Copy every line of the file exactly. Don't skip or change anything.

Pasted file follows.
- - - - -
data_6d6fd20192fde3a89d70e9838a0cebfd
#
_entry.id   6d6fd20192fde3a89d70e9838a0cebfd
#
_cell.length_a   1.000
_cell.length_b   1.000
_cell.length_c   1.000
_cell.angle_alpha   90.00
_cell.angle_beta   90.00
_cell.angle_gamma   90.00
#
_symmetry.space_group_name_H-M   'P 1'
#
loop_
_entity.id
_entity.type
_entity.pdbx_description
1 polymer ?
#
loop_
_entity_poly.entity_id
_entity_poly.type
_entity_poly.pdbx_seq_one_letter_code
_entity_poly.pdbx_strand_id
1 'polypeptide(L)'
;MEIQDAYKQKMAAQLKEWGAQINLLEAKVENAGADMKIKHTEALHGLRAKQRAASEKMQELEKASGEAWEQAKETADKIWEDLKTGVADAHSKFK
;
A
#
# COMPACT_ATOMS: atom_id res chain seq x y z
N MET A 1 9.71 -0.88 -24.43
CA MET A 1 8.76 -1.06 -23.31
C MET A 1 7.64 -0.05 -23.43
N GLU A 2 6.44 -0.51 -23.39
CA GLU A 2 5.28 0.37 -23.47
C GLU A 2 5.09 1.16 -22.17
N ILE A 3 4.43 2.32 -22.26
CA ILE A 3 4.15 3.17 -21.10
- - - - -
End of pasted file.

data_6d6fd20192fde3a89d70e9838a0cebfd
#
_entry.id   6d6fd20192fde3a89d70e9838a0cebfd
#
_cell.length_a   1.000
_cell.length_b   1.000
_cell.length_c   1.000
_cell.angle_alpha   90.00
_cell.angle_beta   90.00
_cell.angle_gamma   90.00
#
_symmetry.space_group_name_H-M   'P 1'
#
loop_
_entity.id
_entity.type
_entity.pdbx_description
1 polymer ?
#
loop_
_entity_poly.entity_id
_entity_poly.type
_entity_poly.pdbx_seq_one_letter_code
_entity_poly.pdbx_strand_id
1 'polypeptide(L)'
;MEIQDAYKQKMAAQLKEWGAQINLLEAKVENAGADMKIKHTEALHGLRAKQRAASEKMQELEKASGEAWEQAKETADKIWEDLKTGVADAHSKFK
;
A
#
# COMPACT_ATOMS: atom_id res chain seq x y z
N MET A 1 9.71 -0.88 -24.43
CA MET A 1 8.76 -1.06 -23.31
C MET A 1 7.64 -0.05 -23.43
N GLU A 2 6.44 -0.51 -23.39
CA GLU A 2 5.28 0.37 -23.47
C GLU A 2 5.09 1.16 -22.17
N ILE A 3 4.43 2.32 -22.26
CA ILE A 3 4.15 3.17 -21.10